The COVID-19 pandemic has upended life around the United States, with most of the country ordering citizens to stay at home and closing all but the most essential facilities and services. That meant and continues to mean that shopping centers — and the marketing of them — were upended, too.
Because ShopCore Properties operates grocery-anchored centers, their projects remained open. But the marketing of them shifted dramatically. Even as some retail property managers were cutting back on marketing, they ramped up their efforts and reallocated dollars for the new reality. Their pre-COVID goal of attracting more guests to their centers was reversed to keeping them away physically but connected emotionally.
Technology was the key. ShopCore ensured that their websites were optimized and searchable, and employed search engine marketing (SEM) by strategically purchasing digital ads to boost the visibility of their properties’ sites. Fortunately, more time at home meant that most people were spending more time on social media. That became the focus of their communications, helping them personalize messages and continue forging bonds with their shoppers. Tone was important. The goal was not to encourage contests, “likes” or frivolity, but instead offer usable information, comfort, and a sense of community. Their property-specific Facebook and Instagram pages were regularly updated with information about store hours and services.
But the ShopCore team knew that more direct communication was needed to let their guests know that the majority of stores at the properties did not close. To communicate with those not on social media, they employed targeted third-party email lists in each of their markets so they could send messages about what stores were open, what restaurants were serving takeout and delivery, and how they could access services such as DoorDash and Uber Eats. ShopCore also let them know about their new Curb Collect program, which helps mom-and-pop tenants offer the same car delivery options (within designated areas of our parking lots) that anchor stores have provided during the pandemic.
ShopCore also adopted other techniques to make sure they are connecting with their guests in the right way. Their team has been utilizing geofencing for some time to market to their shoppers — but that doesn’t work when the shoppers aren’t on site. Instead, they started working with geo-retargeting. With this, they created a virtual fence around the properties, obtained data from two to three months earlier, and geofenced around that.
The results were dramatic. Overall Facebook page impressions in April rose 91% over 2019, and reach rose 196% year-over-year. Instagram impressions increased by a staggering 509% from April 2019 and account reach by 2,686% (that is not a typo). All during a pandemic.
ShopCore also reached out to the community in another way — assisting first responders. Every week, they have chosen a different police station, fire department or hospital, and delivered breakfast, lunch and dinner, which ShopCore coordinated with existing restaurant tenants. They were able to provide support for those on the front lines — and support their tenants, too. The notes of gratitude they received made all of the effort worthwhile.
For example, after donating 400 meals from BJ’s, Edible Arrangements, Hop & Vine and Jason’s Deli from their Alamo Ranch center in San Antonio, Texas to Christus Santa Rosa Hospital, the West Police Substation and Fire station 45, they received the following messages:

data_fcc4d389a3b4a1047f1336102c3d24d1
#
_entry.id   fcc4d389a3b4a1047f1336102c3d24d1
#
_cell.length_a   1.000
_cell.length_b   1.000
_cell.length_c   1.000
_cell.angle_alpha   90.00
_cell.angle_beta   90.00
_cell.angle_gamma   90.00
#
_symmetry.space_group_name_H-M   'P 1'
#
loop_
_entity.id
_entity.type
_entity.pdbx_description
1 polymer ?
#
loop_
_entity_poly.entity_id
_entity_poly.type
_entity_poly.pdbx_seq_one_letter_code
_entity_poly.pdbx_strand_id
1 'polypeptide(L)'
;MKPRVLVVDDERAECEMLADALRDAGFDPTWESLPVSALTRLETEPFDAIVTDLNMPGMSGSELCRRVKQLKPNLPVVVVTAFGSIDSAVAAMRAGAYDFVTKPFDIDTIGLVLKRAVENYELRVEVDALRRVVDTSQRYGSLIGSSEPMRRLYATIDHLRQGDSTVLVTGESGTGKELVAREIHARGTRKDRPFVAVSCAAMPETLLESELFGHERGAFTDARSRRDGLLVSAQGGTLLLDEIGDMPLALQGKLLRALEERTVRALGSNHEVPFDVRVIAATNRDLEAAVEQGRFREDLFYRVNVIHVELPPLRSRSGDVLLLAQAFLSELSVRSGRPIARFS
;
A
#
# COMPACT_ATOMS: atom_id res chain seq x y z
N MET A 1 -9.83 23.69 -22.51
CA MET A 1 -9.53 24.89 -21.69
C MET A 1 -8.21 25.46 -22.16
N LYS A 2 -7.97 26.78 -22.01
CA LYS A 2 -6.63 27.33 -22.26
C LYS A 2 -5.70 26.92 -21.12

During a pandemic, the hospital was praying for ShopCore. That’s community.
The marketing team also had to shift their annual Bracket Battle challenge to raise funds for CoreGiving to an overall campaign that distributes 100% of the donations to over 20 food banks around the coun-try. Done within days, it continues to raise much-needed funds (over $725,000 as this article is distributed) to help children, especially those who relied on meals from now-closed schools for their nutrition.
Another critical audience was ShopCore’s tenants. Though their grocers remained open, service providers and mom-and-pop specialty stores were shuttered and needed help. They created a COVID-19 resource page on their corporate website, with videos offering information and advice, and links to federal and state agencies.
Even as they did all of the above, ShopCore was looking to a happier future, creating a plan to reintro-duce on-site shopping when restrictions are eased and lifted. ShopCore is doing this through a detailed “30/60/90 Day Back to Business” marketing plan that sees their stores (and communications to shoppers) ramping up incrementally. For the first 30 days, ShopCore plan for properties to be at 25% capacity, increasing by 25% every 30 days until they are at full functionality. Because situations at each center can vary, this is a working plan that can be adapted as circumstances demand.
ShopCore will still run events, including outdoor group fitness classes, with the required social distancing guidelines put into place. A concert in the park can be made safer if they place decals on the grass to indicate where people can sit. And there will be more to decide and offer, based on community needs.
That, perhaps, was the most significant marketing lesson reinforced in the age of COVID-19. ShopCore Properties is fortunate in that they market and operate necessity retail. Most of their businesses remained open, albeit greatly altered, and as a result, have provided goods and services during a time of uncertainty and tragedy. As their shopping centers begin to reopen, ShopCore hopes their shoppers believe that their properties are part of the fabric of the community, there for them in bad times, and in good.